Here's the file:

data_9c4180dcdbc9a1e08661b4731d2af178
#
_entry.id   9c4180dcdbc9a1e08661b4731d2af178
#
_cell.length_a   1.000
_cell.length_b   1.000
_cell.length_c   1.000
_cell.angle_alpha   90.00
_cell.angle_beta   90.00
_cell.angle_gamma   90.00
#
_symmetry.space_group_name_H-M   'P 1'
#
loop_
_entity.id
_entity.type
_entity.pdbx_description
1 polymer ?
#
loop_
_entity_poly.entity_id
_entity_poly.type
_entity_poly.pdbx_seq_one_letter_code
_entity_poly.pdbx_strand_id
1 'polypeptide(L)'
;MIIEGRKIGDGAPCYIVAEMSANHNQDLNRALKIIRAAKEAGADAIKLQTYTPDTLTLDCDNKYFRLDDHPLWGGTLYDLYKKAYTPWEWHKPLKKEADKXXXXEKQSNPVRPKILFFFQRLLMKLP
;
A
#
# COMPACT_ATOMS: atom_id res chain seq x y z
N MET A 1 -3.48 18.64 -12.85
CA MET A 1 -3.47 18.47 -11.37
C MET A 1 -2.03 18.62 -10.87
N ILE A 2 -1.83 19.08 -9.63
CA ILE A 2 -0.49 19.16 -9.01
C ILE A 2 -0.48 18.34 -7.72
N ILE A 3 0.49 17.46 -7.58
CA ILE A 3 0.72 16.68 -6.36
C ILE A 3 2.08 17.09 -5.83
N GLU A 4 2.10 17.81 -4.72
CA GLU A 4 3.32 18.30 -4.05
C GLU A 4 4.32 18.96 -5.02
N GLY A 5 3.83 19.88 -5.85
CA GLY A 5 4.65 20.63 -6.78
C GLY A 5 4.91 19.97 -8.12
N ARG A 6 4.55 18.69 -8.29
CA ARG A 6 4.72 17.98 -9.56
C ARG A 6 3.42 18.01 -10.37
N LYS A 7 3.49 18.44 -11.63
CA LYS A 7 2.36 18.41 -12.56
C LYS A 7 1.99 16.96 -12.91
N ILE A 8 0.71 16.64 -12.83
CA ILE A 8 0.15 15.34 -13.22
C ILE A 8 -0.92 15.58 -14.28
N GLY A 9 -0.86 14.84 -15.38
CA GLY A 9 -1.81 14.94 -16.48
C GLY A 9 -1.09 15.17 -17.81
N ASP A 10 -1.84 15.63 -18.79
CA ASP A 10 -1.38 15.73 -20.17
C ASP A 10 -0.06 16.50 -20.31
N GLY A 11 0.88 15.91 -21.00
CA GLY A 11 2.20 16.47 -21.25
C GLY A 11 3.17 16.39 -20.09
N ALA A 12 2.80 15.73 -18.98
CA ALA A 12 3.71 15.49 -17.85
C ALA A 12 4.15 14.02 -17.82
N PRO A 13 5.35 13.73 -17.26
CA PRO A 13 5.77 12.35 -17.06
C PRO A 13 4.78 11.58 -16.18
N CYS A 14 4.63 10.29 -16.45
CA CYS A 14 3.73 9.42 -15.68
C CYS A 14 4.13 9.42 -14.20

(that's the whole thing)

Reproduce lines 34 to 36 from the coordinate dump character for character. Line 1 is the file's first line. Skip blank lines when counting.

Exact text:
N ILE A 2 -1.83 19.08 -9.63
CA ILE A 2 -0.49 19.16 -9.01
C ILE A 2 -0.48 18.34 -7.72